Amazon Echo Dot Review (3rd Generation)
Trading the shiny plastic body of yesteryear for mélange, woven fabric wrapped around the entire device, the third-generation Echo Dot finally looks more like a small speaker and less like a smart hockey puck. It’s also a bit rounder and ever-so bulkier, altogether creating a look that distinguishes itself as understated home décor much better than it did in previous years.
As Amazon has done from the launch of Alexa and its Echo devices, the company leads the way in smart home compatibility and app integrations – otherwise known as Alexa skills – compared to other smart speakers. Harboring an arsenal of over 50,000 skills and 20,000 Alexa-compatible devices, your Echo Dot doesn’t need (or have) a screen, a Zigbee smart home hub, or a multi-speaker array within – but it can still show you your front door (via a camera-enabled Ring device and a Fire TV product), turn on the lights (with a compatible smart plug or smart light), or even play music to your favorite Bluetooth or 3.5mm-jack-toting speaker.
As far as on-device functionality goes, you have the same four buttons as on previous Echo Dots: volume up, volume down, mic on/off, and the “action” button. They all do as you’d expect without issue, while the action button offers a handful of functions, including the ability to silence alarms, put the device into setup mode, and call up the Alexa voice assistant. All other functions not related to querying Alexa, such as initial setup, music playback, and smart home setup, are found in the Alexa App.
The Alexa companion app has also advanced slightly, but well. Here you’ll find tabs for your “Home” screen, which shows the weather, news stories, and skill advertisements among other interactive cards; Communicate, where you can make calls, send texts, and drop in to other Echo devices in your network; Play, which affords controls for playback from podcasts, internet radio, and music streaming services, which, as of very recently, includes Apple Music support, covering most major streaming platforms; and finally the Devices tab where all smart device setup and control takes place.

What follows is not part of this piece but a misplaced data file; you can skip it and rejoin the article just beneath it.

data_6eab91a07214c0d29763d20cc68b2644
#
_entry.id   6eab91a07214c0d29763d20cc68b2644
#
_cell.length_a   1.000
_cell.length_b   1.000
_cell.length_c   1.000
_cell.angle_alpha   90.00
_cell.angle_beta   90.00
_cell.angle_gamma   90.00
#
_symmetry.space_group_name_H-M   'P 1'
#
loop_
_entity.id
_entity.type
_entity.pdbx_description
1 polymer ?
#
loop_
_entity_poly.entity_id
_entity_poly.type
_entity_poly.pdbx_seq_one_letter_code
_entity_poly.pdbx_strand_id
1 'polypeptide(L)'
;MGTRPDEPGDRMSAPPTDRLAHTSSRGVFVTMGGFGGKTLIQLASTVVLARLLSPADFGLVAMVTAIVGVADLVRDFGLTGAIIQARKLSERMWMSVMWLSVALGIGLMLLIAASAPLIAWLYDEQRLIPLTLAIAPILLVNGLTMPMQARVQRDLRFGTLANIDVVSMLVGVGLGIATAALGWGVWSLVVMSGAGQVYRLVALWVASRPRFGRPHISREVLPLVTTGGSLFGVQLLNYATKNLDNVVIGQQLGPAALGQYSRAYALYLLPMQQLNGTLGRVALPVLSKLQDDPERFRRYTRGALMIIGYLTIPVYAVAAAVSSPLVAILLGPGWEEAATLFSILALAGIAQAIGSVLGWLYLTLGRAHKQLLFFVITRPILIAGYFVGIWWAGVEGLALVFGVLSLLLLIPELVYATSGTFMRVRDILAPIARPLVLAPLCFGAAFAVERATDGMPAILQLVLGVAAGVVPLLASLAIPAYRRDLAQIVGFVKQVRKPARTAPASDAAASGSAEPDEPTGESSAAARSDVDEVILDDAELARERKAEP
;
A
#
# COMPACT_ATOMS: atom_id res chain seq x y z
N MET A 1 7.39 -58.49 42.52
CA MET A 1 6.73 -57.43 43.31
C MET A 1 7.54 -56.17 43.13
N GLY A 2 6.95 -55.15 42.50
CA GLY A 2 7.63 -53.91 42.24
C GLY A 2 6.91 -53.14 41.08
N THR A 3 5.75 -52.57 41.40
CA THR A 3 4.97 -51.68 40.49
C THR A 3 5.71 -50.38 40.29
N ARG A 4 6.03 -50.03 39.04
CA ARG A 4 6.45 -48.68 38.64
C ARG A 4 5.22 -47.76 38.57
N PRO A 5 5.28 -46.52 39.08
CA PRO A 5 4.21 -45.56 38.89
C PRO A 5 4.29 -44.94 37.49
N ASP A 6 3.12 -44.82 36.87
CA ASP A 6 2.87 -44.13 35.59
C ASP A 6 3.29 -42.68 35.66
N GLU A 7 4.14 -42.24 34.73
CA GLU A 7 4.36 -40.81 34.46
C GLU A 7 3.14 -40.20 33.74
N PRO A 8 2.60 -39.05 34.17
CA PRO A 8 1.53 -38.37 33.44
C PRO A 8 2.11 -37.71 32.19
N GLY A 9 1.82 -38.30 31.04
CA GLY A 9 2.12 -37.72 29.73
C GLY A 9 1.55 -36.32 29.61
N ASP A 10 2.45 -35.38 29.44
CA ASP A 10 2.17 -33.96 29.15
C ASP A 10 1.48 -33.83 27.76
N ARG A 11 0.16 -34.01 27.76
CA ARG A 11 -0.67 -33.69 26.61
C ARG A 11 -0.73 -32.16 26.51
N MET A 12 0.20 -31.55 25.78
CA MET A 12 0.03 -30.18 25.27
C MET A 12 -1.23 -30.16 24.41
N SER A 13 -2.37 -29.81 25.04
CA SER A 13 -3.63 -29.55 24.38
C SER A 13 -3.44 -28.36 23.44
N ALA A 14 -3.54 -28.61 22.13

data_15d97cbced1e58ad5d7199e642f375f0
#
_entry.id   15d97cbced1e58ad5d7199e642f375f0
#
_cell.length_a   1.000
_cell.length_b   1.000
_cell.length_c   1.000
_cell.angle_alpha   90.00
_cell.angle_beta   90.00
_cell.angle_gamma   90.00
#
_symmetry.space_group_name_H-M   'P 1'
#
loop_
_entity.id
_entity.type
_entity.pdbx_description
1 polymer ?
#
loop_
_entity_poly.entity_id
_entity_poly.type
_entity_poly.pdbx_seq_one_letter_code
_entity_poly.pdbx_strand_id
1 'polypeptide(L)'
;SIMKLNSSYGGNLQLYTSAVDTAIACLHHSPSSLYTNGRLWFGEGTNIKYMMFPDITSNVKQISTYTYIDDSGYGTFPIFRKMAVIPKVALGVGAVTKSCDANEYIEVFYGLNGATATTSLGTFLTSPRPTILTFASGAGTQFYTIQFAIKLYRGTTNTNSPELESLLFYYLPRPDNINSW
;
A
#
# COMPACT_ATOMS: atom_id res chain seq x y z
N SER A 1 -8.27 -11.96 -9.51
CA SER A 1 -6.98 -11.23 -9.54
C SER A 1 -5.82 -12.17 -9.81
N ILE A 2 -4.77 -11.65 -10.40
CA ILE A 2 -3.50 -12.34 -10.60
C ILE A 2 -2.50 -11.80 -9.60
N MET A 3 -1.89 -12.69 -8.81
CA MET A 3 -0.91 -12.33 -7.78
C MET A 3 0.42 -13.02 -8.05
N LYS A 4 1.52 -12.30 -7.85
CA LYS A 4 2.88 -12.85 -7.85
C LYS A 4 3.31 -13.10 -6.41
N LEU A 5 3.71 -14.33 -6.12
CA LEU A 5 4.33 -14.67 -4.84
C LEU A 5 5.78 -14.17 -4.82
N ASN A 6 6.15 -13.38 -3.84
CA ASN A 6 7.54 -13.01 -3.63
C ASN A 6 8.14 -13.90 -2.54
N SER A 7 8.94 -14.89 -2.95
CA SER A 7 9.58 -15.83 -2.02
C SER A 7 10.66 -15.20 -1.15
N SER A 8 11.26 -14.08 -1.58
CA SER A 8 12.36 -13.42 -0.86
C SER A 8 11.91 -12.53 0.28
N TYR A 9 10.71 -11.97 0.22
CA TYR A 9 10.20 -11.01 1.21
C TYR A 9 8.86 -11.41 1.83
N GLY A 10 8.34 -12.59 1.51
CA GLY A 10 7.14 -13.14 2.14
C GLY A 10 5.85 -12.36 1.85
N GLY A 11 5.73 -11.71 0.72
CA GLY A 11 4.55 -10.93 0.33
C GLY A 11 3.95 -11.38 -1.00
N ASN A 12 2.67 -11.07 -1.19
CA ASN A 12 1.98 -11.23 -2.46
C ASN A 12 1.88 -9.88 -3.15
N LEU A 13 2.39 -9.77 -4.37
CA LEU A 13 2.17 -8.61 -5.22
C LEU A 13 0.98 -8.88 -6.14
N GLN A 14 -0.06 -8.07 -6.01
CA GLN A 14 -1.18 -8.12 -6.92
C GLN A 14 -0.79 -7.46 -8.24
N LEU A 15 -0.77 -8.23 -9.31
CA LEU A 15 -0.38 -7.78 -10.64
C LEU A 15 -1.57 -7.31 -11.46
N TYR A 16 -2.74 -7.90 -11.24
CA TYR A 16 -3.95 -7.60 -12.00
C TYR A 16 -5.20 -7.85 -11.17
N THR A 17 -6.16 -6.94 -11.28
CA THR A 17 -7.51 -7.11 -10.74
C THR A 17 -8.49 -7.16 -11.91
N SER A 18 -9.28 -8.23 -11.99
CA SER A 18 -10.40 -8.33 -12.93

All the tabs are easy enough to sort through, and offer functions in a straightforward, well-organized fashion. Swipe from the side or hit the menu icon to jump to settings, skills, routines, and a few other functions not belonging to one of the four tabs. There are no settings menus inside of settings menus or labyrinthine folder structures – something the Google Home app couldn’t hurt to learn from.
Amazon doesn’t specify which Bluetooth version is packed within the third-generation Echo Dot, but regardless, we’re glad to have it. We had no issues walking around, playing music from our phones to the Dot and you won’t find any issue with its connection to Bluetooth speakers either – both are quick, easy, and reliable. Of course, we’re also quite thankful to still have the option to hardwire a speaker to the Echo Dot. Dual-band Wi-Fi is also on board to take advantage of faster Wi-Fi on the 5 GHz network if available.
Being a single-speaker device, the third-gen Echo Dot won’t blow anyone away with its loudness or depth, but we were quite impressed with the improvement in these particular areas compared to its tinny, anemic predecessor. Compared to this, and even the Google Home Mini, this Echo Dot has audio that’s fuller, louder, and clearer. Listening to music on this is a surprisingly tolerable experience – even at top volume, though it wouldn’t be our first choice. You’ll have no problem hearing Alexa loud and clear from across the room, and even with the music turned up, she seems to have little issue hearing you as well.